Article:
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Estimating the Time Dependence of Air Temperature Using Daily Maxima and Minima: A Comparison of Three Methods

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  • 1 U.S. Dept. of Agriculture, Agriculture Research Service, St. Paul, Minnesota
  • | 2 U.S. Dept. of Agriculture, Agriculture Research Service, Morris, Minnesota
  • | 3 University of Minnesota, St. Paul, Minnesota
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Abstract

Many models in a variety of disciplines require air temperature throughout the day as an input, yet often the only data available are daily extrema. Several methods for estimating the diurnal change in temperature from daily extrema have been reported. This paper compares the performance of three such algorithms (a sine wave, a sine-exponential, and a linear model) at all times of the year. Each was used to generate four years of hourly temperatures using as input the daily highs and lows recorded by the National Weather Service at the Minneapolis-St. Paul International Airport for the years 1970, 1971, 1973 and 1974. The output from the models was compared with the actual hourly values recorded at the same site. Residual sums and standard errors computed for all three models, both as functions of day and month of the year, showed that all three were more accurate in summer than in winter.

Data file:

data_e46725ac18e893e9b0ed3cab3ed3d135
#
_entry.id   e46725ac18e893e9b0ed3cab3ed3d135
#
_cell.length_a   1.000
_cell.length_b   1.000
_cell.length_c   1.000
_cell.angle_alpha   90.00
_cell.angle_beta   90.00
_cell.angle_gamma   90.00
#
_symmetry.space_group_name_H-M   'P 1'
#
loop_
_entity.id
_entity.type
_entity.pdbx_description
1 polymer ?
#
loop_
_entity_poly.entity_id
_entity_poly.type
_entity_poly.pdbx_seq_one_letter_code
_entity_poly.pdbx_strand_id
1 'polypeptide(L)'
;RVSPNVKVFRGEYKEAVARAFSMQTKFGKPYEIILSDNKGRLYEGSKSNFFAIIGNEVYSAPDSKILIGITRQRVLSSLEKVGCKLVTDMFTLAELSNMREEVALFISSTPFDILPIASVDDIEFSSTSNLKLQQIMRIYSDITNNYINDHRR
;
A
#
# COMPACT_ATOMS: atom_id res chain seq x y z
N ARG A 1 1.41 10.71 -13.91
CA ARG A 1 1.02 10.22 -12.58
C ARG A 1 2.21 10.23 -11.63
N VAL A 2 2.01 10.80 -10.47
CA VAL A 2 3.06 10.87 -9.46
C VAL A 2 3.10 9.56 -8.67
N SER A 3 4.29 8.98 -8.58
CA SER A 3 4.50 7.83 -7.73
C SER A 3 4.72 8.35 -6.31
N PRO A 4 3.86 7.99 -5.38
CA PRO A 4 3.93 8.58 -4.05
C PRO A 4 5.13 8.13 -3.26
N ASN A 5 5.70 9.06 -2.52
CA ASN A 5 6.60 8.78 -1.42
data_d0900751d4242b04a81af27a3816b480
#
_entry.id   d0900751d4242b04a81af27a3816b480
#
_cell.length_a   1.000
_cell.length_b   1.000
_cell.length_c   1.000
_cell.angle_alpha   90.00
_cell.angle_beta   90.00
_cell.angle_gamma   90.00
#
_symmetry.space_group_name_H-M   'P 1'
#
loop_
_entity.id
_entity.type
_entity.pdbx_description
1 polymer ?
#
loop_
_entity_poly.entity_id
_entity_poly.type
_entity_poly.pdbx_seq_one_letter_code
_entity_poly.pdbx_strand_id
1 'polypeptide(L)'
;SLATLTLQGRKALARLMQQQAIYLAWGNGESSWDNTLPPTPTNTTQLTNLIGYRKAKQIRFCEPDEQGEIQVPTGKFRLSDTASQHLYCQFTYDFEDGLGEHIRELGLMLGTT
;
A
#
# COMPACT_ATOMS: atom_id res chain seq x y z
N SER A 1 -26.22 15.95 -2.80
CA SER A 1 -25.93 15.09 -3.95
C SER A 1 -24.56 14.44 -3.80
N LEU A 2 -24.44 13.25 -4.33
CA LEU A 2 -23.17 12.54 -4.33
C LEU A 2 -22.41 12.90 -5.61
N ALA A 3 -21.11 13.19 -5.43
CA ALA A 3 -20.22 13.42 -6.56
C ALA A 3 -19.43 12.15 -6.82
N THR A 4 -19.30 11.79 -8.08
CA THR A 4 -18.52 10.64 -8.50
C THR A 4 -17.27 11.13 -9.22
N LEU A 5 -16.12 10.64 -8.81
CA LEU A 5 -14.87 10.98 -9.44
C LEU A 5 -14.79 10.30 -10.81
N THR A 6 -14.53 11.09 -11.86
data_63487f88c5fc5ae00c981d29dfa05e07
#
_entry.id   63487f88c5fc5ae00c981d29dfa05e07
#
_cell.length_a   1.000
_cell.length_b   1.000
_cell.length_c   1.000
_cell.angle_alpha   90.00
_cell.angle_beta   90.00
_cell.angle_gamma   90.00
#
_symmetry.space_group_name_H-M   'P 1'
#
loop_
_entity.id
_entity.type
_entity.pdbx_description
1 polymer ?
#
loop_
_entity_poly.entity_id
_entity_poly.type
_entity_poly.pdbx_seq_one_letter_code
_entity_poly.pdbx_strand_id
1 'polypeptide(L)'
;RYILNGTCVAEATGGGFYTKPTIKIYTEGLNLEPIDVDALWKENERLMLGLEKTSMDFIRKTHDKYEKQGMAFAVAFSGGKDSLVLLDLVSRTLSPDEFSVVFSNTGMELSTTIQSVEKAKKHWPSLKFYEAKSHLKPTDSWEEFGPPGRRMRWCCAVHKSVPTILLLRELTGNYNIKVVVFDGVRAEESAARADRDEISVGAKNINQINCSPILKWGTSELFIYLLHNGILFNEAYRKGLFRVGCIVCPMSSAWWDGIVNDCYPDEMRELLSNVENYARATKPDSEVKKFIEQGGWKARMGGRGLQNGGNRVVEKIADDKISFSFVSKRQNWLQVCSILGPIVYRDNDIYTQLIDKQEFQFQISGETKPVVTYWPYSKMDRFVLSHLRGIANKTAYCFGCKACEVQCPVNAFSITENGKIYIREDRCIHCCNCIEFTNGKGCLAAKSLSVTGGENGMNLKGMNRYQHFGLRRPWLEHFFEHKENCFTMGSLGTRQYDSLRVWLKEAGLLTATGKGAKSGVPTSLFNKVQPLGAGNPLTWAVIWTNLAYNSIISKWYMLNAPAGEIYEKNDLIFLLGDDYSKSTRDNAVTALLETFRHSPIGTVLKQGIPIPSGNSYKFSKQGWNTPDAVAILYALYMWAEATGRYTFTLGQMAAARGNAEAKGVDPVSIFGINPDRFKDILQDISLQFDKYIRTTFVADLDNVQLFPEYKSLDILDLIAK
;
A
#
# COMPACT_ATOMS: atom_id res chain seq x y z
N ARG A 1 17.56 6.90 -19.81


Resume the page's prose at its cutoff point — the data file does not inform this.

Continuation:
Differences in the overall standard errors of estimate among the three models were small relative to the standard errors themselves. The sinusoidal model was the most accurate of three in predicting midday summer temperatures, suggesting that it would be the best choice for photosynthesis or transpiration models. There was little difference in overall residual sums, indicating equal suitability for use in models driven by accumulated heat units.

Abstract

Many models in a variety of disciplines require air temperature throughout the day as an input, yet often the only data available are daily extrema. Several methods for estimating the diurnal change in temperature from daily extrema have been reported. This paper compares the performance of three such algorithms (a sine wave, a sine-exponential, and a linear model) at all times of the year. Each was used to generate four years of hourly temperatures using as input the daily highs and lows recorded by the National Weather Service at the Minneapolis-St. Paul International Airport for the years 1970, 1971, 1973 and 1974. The output from the models was compared with the actual hourly values recorded at the same site. Residual sums and standard errors computed for all three models, both as functions of day and month of the year, showed that all three were more accurate in summer than in winter.

Differences in the overall standard errors of estimate among the three models were small relative to the standard errors themselves. The sinusoidal model was the most accurate of three in predicting midday summer temperatures, suggesting that it would be the best choice for photosynthesis or transpiration models. There was little difference in overall residual sums, indicating equal suitability for use in models driven by accumulated heat units.

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